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Hyouka - Part 1
Seb Reid
Author: Seb Reid

Seb has been an anime fan since the late 90s and is particularly fond of anything post-apocalyptic, amusing, catgirly, ecchi or containing exquisite aerial battles. Living in Leeds with his cats and living up the bachelor life, Seb enjoys whiling the nights away deep in a book, game or a damn good series. 

Hyouka - Part 1

Distributor
Anime Limited
Certificate
15
Price
Blu-ray: £59.99; DVD: £29.99

It is not often that I take a blind punt at an anime series. For a series to scream out “buy me!” without any kind of prior research, there are several key things which the series needs to have: it must be pretty, it must be interesting, and it must have good character designs. Hyouka, at first glance, seems to meet all of these requirements…

Houtarou Oreki is a bit of an odd bloke. He seems to be highly apathetic yet very observant and intelligent. He lives his life following a rule of energy conservation, if it doesn’t need to be done, he won’t do it. And everything he does is done in a highly efficient manner, a man after my own heart really. His sister - a highly energetic woman of worldly travels and experience - decides that perhaps his life needs a bit of variety. She pleads with him to join her former club, which is at risk of being disbanded due to a lack of members. Next thing he knows, Houtarou finds himself signed up for the Classic Literature Club.

What Houtarou didn’t realise is that the club is steeped in history. When he first meets the enigmatic and prismatic Eru Chitanda, he finds himself dragged into a mystery surrounding her uncle encompassing 45 years of club history.

To help Houtarou keep the club alive - and solve the mysteries cropping up around the school, and most importantly keep his energy use to an absolute minimum - he enrols his knowledgeable best friend Satoshi and the abrasive librarian Mayaka into the club. Together, they create an unstoppable, anthology writing, mystery solving team! Kind of.

The Classic Literature Club are not really a Scooby Gang, and there is no mystery machine in sight. They do have their super powers though. Houtarou has the power of insight and deduction. Mayaka is super intelligent as well as being small and bitey. Satoshi is a walking encyclopaedia and a Sherlockian of the highest calibre. And there is Eru, she is just a sparkle of persuasive joy. Her eyes and curiosity have the power to motivate even the stubborn Houtarou into taking action. I honestly think that her eyes should be looped as an animated gif on mobile phone screens for those, like me, who suffer from a lack of energy and apathy.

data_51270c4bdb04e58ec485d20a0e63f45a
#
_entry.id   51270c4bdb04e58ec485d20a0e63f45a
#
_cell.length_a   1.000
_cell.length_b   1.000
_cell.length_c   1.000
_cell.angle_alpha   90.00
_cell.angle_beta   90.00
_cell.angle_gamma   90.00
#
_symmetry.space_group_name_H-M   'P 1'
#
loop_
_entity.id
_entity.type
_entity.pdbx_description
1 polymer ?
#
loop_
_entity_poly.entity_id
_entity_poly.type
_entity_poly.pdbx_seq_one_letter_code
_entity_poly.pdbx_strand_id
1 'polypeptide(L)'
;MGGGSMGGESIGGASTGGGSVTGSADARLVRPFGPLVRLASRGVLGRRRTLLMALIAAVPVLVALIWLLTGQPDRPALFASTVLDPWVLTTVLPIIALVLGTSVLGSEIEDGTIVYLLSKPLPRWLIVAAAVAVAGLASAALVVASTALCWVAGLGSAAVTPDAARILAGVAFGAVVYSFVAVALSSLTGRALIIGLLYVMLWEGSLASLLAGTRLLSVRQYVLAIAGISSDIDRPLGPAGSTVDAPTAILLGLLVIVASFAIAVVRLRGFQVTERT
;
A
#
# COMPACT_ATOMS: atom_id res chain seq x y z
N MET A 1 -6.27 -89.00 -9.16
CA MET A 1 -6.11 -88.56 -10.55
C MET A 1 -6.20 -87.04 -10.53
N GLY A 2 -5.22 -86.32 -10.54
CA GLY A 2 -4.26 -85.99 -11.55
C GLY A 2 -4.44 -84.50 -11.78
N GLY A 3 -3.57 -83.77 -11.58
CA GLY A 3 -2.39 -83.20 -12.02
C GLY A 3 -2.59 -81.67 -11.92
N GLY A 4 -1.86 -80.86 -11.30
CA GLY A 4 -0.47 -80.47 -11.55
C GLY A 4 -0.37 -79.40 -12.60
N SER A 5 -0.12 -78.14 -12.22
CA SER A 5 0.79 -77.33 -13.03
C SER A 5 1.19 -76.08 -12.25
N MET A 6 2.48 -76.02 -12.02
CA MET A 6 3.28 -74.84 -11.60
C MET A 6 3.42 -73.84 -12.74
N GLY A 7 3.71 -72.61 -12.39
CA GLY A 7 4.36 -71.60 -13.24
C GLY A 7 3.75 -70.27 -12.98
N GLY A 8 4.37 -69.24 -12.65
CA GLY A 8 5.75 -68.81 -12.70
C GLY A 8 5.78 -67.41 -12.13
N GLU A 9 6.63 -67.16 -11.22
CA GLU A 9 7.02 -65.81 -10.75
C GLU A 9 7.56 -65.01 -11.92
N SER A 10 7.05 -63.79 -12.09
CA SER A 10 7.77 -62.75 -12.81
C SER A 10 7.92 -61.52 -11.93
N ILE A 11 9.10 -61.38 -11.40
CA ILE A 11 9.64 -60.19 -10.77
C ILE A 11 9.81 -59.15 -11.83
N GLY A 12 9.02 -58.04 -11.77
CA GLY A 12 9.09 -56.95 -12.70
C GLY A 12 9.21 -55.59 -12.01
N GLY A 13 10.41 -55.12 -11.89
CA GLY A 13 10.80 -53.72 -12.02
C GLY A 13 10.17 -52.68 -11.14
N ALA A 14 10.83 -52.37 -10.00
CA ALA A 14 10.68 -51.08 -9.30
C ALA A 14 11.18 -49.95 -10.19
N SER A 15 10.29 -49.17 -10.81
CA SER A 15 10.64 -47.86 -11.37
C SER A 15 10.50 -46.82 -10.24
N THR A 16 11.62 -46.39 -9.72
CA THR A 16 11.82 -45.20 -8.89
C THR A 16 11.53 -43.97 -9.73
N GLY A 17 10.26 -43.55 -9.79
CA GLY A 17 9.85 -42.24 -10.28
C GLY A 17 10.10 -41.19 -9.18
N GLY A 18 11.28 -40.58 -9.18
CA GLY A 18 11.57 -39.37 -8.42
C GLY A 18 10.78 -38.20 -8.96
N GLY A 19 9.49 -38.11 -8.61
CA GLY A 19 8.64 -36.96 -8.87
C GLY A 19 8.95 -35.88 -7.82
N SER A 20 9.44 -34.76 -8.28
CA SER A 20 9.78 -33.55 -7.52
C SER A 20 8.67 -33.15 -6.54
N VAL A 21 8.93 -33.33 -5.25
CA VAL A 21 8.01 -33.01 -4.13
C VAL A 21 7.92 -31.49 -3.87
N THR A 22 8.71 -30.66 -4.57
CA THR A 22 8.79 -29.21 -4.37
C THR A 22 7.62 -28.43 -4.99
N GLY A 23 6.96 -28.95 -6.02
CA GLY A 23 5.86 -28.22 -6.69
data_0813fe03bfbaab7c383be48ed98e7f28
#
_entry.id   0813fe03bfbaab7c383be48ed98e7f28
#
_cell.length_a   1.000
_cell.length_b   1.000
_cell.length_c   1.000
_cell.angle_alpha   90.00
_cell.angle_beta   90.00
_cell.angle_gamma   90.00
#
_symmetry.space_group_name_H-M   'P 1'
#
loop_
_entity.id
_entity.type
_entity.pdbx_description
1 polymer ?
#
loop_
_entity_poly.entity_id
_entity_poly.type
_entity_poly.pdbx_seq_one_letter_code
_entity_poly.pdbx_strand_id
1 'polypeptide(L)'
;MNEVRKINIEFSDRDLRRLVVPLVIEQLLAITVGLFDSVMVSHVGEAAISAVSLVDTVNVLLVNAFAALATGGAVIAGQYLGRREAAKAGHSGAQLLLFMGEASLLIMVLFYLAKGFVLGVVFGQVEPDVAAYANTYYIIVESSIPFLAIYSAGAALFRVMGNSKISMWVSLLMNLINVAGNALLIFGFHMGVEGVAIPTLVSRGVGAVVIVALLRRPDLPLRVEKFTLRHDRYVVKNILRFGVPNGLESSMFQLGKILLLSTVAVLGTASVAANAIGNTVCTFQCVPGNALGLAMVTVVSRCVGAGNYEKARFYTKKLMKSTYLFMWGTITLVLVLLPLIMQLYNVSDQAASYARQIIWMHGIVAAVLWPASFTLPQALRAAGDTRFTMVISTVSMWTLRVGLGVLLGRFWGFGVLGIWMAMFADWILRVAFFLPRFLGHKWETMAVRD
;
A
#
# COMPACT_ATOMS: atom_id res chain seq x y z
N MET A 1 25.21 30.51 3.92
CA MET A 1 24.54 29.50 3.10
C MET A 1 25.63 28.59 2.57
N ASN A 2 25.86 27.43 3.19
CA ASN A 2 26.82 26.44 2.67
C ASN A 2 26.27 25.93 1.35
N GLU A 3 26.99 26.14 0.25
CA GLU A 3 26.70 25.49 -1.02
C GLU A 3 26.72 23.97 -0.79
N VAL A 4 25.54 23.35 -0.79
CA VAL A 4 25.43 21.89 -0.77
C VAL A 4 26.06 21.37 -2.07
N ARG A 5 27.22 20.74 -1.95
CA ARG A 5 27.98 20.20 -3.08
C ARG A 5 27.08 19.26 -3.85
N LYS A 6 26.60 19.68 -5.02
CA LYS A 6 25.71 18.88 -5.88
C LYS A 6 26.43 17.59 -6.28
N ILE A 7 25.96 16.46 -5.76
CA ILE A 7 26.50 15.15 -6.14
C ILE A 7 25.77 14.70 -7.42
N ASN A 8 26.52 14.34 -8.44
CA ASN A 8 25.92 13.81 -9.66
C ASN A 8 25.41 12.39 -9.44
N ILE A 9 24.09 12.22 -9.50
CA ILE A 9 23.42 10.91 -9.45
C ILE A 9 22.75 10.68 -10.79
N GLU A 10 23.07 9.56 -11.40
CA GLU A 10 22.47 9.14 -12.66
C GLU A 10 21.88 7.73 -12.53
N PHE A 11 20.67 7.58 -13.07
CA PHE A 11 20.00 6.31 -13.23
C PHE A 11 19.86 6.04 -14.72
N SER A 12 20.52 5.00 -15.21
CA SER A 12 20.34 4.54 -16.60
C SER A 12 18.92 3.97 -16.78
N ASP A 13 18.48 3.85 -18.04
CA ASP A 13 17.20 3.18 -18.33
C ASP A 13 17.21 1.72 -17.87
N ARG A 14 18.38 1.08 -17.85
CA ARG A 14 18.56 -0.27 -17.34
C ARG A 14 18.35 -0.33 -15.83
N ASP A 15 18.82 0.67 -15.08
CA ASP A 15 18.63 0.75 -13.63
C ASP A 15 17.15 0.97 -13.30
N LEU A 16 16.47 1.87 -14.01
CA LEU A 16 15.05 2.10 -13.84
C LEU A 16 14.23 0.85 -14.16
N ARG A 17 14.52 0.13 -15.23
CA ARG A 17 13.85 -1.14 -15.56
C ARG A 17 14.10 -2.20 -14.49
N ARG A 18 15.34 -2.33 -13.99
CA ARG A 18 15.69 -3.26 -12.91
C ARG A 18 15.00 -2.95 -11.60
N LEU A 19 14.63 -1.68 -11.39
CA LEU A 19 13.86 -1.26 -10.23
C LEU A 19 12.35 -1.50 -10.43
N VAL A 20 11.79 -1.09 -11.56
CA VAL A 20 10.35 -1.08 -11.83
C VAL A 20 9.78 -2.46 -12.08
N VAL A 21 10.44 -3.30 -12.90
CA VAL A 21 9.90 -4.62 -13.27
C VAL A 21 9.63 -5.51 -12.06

Hyouka is a very easy to digest series: the stories aren’t overly dramatic, there isn’t any violence. I would best describe Hyouka as mental chewing gum. It isn’t hard to enjoy, it isn’t mentally taxing yet it’s quite satisfying to watch. It is not necessarily a series that I would self-prescribe as an anti-depressant, but it’s getting there. The film club arc especially put a smile on my face while I was quite low this past week.

Hyouka is one of those series which really benefits from high definition which the bluray delivers. Kyoto Animation (known for The Melancholy of Haruhi Suzumiya, K-On, Beyond the Boundary and, most recently, A Slient Voice) have worked their magic to produce a show which is a true feast for the eyes, in more ways than one. The backgrounds, environments, and set designs are dynamic and varied, with an incredible attention to detail. Then, there are the character designs. I am not quite sure where the inspiration for Eru came from, but her design is simply exquisite. A few moments that caught me: her first curiosity moment where her eyes dig into Houtarou’s soul with her thorns and tentacles, the moment when her curiosity manifests as hundreds of little Eru fairies, and finally Eru and the whisky filled chocolates. All of these moments made me cry as they were cute, funny and beautifully animated.

I can’t really comment on the English dub as I couldn’t bear to listen to it once I got two episodes in on the Japanese dub. I kind of wish that I had stuck to watching in English to begin with, but once I got used to the character’s sounding a certain way, I found that the difference in their enunciation and emotion was too different and it bothered me. It is worth giving it a chance though as the acting is fine, it just wasn’t to my personal taste.
I think that in the end, my curiosity with Hyouka really paid off. I didn’t know what to expect, other than a very pretty series. However, it is safe to say that Hyouka is more than just a beautiful series. It is a high school slice of life series that focusses on small, easily digestible mysteries with some truly lovable characters. It is a series to enjoy with a nice glass of wine in a quiet evening after a stressful day at work. Hyouka is fun, enjoyable, and easy to watch. It’s definitely a series to add to your collection.


Extras:

Episode 11.5 OVA episode, with both the English dub and the original Japanese track with English subtitles.

In addition the Blu-ray version is presented in a collector's rigid box, with space for Part 2, and a set of six art cards.


8
Hyouka is a beautiful and easy to enjoy slice of life anime.
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